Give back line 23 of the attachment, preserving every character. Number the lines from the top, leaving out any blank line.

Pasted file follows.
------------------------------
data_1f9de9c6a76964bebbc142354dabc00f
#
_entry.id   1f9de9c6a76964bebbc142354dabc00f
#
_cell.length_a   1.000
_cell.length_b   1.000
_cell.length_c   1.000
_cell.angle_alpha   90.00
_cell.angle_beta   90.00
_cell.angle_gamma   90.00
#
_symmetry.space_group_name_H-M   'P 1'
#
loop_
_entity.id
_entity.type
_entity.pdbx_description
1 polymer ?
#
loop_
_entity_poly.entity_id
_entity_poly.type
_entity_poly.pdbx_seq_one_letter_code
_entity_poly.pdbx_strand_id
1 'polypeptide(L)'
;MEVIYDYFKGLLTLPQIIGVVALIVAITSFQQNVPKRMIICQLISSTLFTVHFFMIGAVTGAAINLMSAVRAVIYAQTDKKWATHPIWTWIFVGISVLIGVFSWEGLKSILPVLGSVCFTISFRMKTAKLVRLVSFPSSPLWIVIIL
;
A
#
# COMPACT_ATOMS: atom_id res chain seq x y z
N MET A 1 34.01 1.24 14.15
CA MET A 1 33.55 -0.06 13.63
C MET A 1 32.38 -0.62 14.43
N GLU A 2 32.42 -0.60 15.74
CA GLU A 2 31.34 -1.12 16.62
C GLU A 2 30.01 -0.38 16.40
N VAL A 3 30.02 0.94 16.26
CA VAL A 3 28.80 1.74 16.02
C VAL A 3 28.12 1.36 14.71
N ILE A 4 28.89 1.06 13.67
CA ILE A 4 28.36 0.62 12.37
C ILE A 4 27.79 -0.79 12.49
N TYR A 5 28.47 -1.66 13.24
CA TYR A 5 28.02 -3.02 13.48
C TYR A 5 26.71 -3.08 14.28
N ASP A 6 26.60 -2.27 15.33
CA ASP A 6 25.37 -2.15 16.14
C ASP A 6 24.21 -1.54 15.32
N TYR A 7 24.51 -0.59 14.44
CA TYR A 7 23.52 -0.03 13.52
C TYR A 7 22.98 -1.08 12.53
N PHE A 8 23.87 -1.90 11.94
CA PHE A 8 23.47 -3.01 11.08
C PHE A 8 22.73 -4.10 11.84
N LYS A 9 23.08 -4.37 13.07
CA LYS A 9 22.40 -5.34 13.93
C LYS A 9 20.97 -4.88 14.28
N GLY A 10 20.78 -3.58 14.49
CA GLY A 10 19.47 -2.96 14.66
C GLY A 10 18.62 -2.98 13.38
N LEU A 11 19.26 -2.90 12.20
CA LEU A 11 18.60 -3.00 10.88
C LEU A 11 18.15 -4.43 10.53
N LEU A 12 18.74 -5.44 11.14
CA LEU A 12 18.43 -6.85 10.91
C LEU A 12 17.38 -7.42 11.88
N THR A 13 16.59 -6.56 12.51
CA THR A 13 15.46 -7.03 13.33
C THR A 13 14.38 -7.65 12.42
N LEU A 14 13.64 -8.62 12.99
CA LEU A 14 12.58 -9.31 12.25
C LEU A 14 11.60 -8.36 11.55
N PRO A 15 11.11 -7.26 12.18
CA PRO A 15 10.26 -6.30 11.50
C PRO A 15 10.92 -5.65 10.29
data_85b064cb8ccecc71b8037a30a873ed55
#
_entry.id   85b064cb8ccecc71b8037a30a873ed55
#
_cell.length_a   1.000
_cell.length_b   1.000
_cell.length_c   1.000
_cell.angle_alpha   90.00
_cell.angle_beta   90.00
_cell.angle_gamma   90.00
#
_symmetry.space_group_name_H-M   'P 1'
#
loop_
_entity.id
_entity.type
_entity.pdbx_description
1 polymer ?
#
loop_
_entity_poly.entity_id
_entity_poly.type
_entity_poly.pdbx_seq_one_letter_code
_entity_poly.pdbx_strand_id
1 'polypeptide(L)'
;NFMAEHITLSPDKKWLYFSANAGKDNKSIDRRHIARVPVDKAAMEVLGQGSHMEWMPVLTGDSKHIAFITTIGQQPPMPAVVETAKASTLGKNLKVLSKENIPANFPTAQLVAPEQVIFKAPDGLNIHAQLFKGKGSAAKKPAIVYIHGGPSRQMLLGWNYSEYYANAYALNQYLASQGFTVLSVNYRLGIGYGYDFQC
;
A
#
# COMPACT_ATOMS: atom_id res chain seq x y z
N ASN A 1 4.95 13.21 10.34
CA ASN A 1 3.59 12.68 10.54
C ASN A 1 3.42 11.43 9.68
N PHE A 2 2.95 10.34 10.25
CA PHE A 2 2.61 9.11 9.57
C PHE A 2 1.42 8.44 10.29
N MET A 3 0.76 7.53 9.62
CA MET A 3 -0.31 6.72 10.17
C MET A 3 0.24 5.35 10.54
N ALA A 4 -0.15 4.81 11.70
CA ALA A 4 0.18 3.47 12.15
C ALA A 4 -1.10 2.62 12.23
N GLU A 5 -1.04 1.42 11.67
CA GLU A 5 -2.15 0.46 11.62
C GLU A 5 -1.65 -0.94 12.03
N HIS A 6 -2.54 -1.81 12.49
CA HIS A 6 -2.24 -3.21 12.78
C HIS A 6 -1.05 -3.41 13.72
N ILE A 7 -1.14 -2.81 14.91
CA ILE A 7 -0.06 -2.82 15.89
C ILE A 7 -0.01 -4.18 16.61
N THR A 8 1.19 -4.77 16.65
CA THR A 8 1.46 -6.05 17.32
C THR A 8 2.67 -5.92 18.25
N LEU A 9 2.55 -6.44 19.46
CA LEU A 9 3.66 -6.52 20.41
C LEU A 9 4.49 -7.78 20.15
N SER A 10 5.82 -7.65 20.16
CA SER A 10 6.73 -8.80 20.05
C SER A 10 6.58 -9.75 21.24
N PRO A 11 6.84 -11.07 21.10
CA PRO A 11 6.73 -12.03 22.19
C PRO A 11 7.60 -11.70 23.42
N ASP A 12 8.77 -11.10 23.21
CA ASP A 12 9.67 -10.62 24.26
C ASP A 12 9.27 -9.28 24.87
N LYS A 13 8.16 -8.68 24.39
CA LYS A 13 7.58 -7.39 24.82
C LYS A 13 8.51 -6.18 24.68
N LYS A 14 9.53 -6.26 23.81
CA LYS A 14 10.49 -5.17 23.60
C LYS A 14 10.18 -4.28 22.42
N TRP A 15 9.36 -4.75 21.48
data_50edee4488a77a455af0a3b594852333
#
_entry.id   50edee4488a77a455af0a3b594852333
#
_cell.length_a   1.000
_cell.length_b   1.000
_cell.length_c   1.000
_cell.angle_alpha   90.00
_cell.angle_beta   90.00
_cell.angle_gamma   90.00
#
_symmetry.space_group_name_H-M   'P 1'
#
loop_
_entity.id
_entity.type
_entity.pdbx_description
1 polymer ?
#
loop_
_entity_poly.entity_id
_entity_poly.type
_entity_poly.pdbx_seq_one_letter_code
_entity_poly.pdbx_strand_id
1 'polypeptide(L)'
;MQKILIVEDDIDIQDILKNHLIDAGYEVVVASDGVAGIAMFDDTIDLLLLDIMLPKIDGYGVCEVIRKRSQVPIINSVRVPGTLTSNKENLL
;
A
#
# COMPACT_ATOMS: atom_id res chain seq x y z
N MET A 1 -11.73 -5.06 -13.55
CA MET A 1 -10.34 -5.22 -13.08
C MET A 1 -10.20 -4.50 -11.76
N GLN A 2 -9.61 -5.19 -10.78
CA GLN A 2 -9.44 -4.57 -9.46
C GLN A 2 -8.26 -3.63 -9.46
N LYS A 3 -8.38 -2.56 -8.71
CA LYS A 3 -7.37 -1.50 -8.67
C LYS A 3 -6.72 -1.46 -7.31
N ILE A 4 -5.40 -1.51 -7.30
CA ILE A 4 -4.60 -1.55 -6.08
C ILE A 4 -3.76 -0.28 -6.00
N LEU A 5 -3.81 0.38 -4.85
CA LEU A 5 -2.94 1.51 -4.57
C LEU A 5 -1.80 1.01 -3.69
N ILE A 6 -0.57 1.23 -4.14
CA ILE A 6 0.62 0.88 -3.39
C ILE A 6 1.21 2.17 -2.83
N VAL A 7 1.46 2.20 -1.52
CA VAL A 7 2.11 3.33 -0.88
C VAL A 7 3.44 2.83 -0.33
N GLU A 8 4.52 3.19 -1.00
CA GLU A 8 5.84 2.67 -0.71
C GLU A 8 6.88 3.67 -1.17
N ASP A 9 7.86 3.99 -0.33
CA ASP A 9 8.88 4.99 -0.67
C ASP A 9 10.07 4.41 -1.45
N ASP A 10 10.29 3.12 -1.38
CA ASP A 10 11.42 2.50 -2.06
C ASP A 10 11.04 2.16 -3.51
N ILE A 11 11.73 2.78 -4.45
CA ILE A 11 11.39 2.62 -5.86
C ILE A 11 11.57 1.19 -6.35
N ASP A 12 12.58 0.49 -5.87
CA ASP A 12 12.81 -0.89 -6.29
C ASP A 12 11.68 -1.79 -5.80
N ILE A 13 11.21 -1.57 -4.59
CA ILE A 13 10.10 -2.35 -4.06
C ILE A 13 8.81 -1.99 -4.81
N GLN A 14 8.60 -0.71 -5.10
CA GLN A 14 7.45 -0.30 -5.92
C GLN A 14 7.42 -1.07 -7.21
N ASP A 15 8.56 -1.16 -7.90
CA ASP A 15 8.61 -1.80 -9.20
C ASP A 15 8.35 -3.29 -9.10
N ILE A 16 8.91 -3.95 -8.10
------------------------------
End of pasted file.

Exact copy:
_entity_poly.pdbx_seq_one_letter_code